Monday, August 5, 2013
Don McKay has said, “John Terpstra’s meditations have the soundness and snug fit of consummate carpentry, measure in language and in thought showing ‘the ultimate patience involved / in all things made.’ His writing is religious writing from the ground up, negotiating the difficult moral terrain between wildness and ‘development’ with an imaginative grasp reminiscent of Dennis Lee’s Civil Elegies. His are important books, with the toughness of maple, and the compassion of cedar.”
The following poem is from his new book — Brilliant Falls (2013).
Topographies of Easter
We are walking in the mild mid-winter
snow and thin ice, up Coldwater Creek,
its many tributaries, their steep ravines
tracing the blue and brown lines that wind
dizzily over the unfolded whiteness of our new
map, like staves for the crazy earth song we've been
sight-reading with our feet. We are singing the impossible
pitch of these slopes and cliffs, losing our place
in a landscape that lives to improvise, and the map
helps, but nothing written is in stone,
and it's always a revelation, stopping to
compare what's on paper with being there.
Because I did not for a moment doubt in childhood
the story of this rising, shall I, now
I am wiser? The world still has no
boundary. The lines still shiver and wave;
the impossible takes place; people are kind.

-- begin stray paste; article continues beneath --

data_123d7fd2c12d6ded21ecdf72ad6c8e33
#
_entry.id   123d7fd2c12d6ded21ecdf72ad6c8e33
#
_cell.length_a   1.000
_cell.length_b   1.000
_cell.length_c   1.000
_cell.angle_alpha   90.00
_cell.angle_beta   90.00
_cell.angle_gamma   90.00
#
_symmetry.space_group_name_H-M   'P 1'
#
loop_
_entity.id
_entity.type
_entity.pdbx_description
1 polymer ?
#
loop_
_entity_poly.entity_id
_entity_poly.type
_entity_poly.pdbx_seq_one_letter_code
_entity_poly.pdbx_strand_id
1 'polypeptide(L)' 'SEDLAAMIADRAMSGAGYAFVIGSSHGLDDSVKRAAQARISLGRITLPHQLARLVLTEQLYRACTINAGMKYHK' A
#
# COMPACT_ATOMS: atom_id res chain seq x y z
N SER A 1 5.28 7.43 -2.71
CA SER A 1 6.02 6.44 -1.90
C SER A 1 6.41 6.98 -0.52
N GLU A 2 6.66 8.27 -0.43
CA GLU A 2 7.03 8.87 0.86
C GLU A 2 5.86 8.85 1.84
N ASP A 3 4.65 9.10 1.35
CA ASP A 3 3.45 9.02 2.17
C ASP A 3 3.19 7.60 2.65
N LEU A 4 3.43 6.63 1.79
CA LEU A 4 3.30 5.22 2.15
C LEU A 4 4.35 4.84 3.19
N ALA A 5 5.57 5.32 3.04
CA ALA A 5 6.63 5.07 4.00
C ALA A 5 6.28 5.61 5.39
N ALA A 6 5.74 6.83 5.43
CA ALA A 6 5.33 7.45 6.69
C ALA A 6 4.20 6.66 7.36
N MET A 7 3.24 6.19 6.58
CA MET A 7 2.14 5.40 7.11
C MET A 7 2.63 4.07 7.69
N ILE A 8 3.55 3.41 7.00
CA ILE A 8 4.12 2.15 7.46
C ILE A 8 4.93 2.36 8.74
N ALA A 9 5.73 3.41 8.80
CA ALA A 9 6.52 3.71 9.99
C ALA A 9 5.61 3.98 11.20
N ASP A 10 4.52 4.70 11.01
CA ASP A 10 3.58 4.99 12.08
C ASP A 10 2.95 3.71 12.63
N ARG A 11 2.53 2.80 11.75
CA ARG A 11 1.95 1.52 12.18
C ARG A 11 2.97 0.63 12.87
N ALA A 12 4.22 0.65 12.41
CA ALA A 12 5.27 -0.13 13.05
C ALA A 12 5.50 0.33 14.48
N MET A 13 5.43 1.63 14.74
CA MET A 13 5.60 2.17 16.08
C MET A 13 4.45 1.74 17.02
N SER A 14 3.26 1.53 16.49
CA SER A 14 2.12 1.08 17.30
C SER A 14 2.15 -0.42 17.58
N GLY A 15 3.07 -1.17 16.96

And these woods are still as real and magic
as when I first chased and followed any path
that found me, and just as fearful, and brown death
still haunts the green, discolouring all
in brilliant falls ground to sodden mulch,
from which, in deepest regions of the wood,
the bright stem still rises, witnessed by
those few who run like children home to tell us.
I'll say this: whom she supposed to be
the gardener sings and dances the contour lines
that are his body; this body that is broken
for us to wonder at the source, broken
into beauty that lures our present rambling
and leads us to the edge of this escarpment,
where the waters fall, where all our many streams
cascade and plunge, in curtain and ribbon, over
terrace and washboard
--------------------------(our terms for the living text:
earth's open veins)
----------------------and where we meet her,
who has run and sung and danced these trails
since the day she first saw
the massive rock dislodged
from the cliff-face
----------------------of any reasonable expectation.
And all these years removed from childhood
we still leap aboard, to feel if it shifts
of moves us, trusting and not trusting,
not willing and willing
--------------------------the rock to roll on.
Posted with permission of the poet.
*This is the second Kingdom Poets post about John Terpstra: first post
Entry written by D.S. Martin. He is the award-winning author of the poetry collections Poiema (Wipf & Stock) and So The Moon Would Not Be Swallowed (Rubicon Press). They are both available at: www.dsmartin.ca